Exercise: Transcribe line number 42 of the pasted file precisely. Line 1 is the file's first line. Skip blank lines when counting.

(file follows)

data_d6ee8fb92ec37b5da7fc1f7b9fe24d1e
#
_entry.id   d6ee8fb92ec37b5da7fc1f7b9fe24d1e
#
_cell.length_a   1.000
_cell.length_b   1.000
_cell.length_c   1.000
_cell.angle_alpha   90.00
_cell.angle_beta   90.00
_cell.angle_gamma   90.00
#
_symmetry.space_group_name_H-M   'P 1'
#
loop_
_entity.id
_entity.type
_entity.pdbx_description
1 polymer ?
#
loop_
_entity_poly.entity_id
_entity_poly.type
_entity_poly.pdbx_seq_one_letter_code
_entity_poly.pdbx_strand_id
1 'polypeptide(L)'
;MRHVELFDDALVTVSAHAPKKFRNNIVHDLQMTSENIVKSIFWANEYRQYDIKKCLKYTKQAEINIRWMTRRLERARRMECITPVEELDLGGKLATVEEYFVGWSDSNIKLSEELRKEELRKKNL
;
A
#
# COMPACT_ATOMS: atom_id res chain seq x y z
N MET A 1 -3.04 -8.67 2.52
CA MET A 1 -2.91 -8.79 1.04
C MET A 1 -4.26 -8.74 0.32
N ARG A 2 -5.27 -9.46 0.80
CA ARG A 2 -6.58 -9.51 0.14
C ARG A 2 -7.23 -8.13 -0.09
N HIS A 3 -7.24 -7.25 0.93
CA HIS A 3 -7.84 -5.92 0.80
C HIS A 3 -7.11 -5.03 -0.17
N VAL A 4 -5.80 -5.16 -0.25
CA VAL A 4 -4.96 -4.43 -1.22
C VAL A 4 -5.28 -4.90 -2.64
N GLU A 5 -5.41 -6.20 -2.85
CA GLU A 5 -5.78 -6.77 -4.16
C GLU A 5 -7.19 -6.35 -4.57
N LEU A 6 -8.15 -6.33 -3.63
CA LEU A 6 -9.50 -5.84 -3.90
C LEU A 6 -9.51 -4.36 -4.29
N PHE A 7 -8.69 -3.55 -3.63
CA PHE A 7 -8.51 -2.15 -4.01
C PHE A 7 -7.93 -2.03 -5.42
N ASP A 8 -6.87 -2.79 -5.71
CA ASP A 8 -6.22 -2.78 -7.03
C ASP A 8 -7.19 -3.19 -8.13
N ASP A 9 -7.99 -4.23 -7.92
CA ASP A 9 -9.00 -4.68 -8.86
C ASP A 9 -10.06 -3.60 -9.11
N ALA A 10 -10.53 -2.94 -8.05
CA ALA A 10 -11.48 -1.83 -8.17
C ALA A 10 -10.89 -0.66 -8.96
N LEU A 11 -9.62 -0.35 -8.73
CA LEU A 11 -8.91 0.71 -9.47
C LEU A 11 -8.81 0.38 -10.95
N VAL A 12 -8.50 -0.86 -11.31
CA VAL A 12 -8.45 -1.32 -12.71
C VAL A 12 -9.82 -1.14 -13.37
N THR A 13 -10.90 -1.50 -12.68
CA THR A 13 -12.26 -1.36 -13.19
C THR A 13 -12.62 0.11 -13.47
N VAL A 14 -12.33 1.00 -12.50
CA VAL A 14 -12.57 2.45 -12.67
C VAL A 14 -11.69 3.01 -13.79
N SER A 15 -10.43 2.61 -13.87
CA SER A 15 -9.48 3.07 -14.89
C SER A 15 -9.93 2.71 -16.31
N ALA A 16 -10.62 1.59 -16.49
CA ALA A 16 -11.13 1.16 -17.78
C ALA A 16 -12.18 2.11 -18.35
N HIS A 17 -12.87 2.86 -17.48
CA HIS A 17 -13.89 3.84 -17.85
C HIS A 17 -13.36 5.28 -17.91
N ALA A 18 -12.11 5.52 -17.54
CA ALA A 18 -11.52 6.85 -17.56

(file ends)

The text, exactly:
C VAL A 4 -5.28 -4.90 -2.64